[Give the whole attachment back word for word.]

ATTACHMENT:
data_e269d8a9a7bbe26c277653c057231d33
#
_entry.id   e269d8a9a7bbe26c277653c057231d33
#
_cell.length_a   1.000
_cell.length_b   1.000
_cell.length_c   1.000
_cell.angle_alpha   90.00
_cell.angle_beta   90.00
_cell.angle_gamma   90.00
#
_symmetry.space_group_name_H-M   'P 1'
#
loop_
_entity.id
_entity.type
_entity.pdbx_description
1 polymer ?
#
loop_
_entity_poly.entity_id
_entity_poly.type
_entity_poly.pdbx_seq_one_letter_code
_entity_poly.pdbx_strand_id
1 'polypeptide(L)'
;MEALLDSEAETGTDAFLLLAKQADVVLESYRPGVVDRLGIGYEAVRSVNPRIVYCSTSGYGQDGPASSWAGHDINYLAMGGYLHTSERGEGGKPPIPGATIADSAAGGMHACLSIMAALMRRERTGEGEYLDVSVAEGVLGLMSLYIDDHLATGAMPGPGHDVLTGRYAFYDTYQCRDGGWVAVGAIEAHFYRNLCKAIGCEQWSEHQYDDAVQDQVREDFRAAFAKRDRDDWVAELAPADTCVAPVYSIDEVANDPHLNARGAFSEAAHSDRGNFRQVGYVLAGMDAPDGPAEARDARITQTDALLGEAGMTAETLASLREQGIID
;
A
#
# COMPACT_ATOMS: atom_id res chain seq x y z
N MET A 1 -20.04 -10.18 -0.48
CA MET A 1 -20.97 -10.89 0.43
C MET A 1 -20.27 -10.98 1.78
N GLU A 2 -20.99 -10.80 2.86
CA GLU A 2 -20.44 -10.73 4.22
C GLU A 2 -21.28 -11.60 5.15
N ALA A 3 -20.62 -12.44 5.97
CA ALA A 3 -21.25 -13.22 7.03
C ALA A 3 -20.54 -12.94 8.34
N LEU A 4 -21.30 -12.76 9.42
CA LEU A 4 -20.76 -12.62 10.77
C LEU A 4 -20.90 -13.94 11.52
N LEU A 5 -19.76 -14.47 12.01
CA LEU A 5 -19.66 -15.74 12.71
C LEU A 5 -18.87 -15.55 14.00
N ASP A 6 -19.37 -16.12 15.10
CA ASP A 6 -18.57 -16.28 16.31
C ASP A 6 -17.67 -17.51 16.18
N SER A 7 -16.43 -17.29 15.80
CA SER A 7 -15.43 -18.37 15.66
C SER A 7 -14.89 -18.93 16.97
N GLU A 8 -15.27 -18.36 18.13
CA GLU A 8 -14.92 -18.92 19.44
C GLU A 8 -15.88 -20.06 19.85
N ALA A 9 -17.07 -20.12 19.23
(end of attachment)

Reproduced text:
data_e269d8a9a7bbe26c277653c057231d33
#
_entry.id   e269d8a9a7bbe26c277653c057231d33
#
_cell.length_a   1.000
_cell.length_b   1.000
_cell.length_c   1.000
_cell.angle_alpha   90.00
_cell.angle_beta   90.00
_cell.angle_gamma   90.00
#
_symmetry.space_group_name_H-M   'P 1'
#
loop_
_entity.id
_entity.type
_entity.pdbx_description
1 polymer ?
#
loop_
_entity_poly.entity_id
_entity_poly.type
_entity_poly.pdbx_seq_one_letter_code
_entity_poly.pdbx_strand_id
1 'polypeptide(L)'
;MEALLDSEAETGTDAFLLLAKQADVVLESYRPGVVDRLGIGYEAVRSVNPRIVYCSTSGYGQDGPASSWAGHDINYLAMGGYLHTSERGEGGKPPIPGATIADSAAGGMHACLSIMAALMRRERTGEGEYLDVSVAEGVLGLMSLYIDDHLATGAMPGPGHDVLTGRYAFYDTYQCRDGGWVAVGAIEAHFYRNLCKAIGCEQWSEHQYDDAVQDQVREDFRAAFAKRDRDDWVAELAPADTCVAPVYSIDEVANDPHLNARGAFSEAAHSDRGNFRQVGYVLAGMDAPDGPAEARDARITQTDALLGEAGMTAETLASLREQGIID
;
A
#
# COMPACT_ATOMS: atom_id res chain seq x y z
N MET A 1 -20.04 -10.18 -0.48
CA MET A 1 -20.97 -10.89 0.43
C MET A 1 -20.27 -10.98 1.78
N GLU A 2 -20.99 -10.80 2.86
CA GLU A 2 -20.44 -10.73 4.22
C GLU A 2 -21.28 -11.60 5.15
N ALA A 3 -20.62 -12.44 5.97
CA ALA A 3 -21.25 -13.22 7.03
C ALA A 3 -20.54 -12.94 8.34
N LEU A 4 -21.30 -12.76 9.42
CA LEU A 4 -20.76 -12.62 10.77
C LEU A 4 -20.90 -13.94 11.52
N LEU A 5 -19.76 -14.47 12.01
CA LEU A 5 -19.66 -15.74 12.71
C LEU A 5 -18.87 -15.55 14.00
N ASP A 6 -19.37 -16.12 15.10
CA ASP A 6 -18.57 -16.28 16.31
C ASP A 6 -17.67 -17.51 16.18
N SER A 7 -16.43 -17.29 15.80
CA SER A 7 -15.43 -18.37 15.66
C SER A 7 -14.89 -18.93 16.97
N GLU A 8 -15.27 -18.36 18.13
CA GLU A 8 -14.92 -18.92 19.44
C GLU A 8 -15.88 -20.06 19.85
N ALA A 9 -17.07 -20.12 19.23